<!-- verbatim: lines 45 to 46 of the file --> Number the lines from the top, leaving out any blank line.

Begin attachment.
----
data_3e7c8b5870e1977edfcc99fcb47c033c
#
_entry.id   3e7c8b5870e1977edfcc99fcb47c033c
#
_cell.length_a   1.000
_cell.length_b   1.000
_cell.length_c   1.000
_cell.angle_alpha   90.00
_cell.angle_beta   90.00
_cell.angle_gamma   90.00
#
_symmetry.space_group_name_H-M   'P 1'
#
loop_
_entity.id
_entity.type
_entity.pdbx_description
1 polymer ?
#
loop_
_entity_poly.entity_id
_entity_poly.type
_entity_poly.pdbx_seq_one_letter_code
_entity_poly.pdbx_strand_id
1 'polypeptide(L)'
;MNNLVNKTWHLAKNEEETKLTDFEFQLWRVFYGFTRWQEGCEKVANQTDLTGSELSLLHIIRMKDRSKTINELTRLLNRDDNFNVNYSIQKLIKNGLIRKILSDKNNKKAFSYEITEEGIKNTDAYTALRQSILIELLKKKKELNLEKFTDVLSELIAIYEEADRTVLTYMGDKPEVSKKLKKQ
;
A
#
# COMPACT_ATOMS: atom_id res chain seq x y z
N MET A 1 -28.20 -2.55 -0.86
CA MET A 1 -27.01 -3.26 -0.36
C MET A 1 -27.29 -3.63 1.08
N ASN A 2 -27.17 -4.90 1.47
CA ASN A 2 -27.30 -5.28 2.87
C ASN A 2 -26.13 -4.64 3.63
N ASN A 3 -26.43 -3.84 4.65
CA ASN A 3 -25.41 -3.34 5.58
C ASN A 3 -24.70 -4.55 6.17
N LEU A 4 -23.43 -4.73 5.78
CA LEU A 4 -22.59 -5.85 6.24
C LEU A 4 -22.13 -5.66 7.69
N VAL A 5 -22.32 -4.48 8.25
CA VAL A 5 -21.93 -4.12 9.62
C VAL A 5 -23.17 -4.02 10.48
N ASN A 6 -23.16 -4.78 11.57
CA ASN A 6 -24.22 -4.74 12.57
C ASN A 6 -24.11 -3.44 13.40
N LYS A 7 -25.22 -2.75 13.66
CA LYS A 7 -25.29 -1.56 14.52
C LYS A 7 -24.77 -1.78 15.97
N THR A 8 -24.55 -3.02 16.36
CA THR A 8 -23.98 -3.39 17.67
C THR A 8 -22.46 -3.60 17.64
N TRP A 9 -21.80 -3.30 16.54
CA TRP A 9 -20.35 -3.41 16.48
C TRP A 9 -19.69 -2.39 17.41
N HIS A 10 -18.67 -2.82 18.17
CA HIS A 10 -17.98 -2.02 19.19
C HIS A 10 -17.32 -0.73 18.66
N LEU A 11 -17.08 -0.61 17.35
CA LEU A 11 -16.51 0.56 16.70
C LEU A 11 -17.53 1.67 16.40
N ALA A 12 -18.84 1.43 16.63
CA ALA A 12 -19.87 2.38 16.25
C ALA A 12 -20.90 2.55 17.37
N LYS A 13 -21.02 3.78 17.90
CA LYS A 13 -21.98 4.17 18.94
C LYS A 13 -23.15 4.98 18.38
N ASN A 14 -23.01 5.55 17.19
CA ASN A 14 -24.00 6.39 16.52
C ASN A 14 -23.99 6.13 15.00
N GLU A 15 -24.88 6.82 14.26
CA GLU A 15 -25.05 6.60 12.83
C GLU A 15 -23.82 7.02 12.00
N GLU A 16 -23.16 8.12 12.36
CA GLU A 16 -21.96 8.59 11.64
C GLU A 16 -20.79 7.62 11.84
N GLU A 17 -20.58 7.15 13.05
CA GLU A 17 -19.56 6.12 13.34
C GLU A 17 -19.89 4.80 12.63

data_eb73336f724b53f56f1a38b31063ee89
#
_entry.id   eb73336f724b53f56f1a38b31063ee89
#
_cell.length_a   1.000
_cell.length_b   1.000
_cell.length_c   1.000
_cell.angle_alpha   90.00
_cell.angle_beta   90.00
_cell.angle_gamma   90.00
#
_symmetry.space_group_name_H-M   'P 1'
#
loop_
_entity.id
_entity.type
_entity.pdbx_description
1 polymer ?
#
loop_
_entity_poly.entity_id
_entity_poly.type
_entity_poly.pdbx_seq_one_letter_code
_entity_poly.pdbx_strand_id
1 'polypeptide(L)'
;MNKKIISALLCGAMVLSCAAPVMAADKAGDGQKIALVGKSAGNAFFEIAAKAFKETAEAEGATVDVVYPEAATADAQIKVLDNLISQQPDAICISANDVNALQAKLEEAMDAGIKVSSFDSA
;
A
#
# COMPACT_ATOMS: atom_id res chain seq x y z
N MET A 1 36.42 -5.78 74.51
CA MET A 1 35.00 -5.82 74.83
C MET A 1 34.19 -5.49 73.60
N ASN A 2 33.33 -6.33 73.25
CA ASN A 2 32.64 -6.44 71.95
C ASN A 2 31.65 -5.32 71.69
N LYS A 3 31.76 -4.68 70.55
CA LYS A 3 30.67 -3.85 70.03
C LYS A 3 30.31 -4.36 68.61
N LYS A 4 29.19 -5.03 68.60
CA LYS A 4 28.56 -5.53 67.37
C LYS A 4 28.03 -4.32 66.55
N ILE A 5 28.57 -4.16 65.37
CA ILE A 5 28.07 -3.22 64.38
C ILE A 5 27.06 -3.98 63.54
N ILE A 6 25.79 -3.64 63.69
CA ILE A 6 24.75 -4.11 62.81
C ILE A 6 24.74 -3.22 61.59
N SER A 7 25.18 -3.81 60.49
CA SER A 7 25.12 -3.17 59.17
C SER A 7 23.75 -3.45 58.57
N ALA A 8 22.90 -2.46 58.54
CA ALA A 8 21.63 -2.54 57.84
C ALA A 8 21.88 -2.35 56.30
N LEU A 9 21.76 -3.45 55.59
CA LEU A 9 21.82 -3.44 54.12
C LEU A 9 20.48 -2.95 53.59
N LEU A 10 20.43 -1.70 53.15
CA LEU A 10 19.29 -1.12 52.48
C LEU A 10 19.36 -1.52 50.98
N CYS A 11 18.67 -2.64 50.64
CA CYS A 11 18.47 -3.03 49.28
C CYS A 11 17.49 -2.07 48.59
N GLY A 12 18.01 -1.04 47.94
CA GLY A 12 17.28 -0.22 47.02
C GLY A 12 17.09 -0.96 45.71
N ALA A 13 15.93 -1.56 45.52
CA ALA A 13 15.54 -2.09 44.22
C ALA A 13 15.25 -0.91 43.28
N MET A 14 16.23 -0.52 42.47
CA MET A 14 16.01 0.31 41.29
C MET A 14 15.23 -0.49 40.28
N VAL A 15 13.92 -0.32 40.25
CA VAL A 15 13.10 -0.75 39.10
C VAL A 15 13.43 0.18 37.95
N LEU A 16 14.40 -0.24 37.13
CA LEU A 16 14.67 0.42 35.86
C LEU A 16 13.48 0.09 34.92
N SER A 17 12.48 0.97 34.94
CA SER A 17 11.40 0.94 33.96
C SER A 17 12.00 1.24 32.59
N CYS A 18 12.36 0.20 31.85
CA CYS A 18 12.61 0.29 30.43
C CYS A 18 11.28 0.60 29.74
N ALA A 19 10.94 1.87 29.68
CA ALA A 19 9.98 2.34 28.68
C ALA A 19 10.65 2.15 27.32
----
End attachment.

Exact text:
C VAL A 5 -23.17 -4.02 10.48
N ASN A 6 -23.16 -4.78 11.57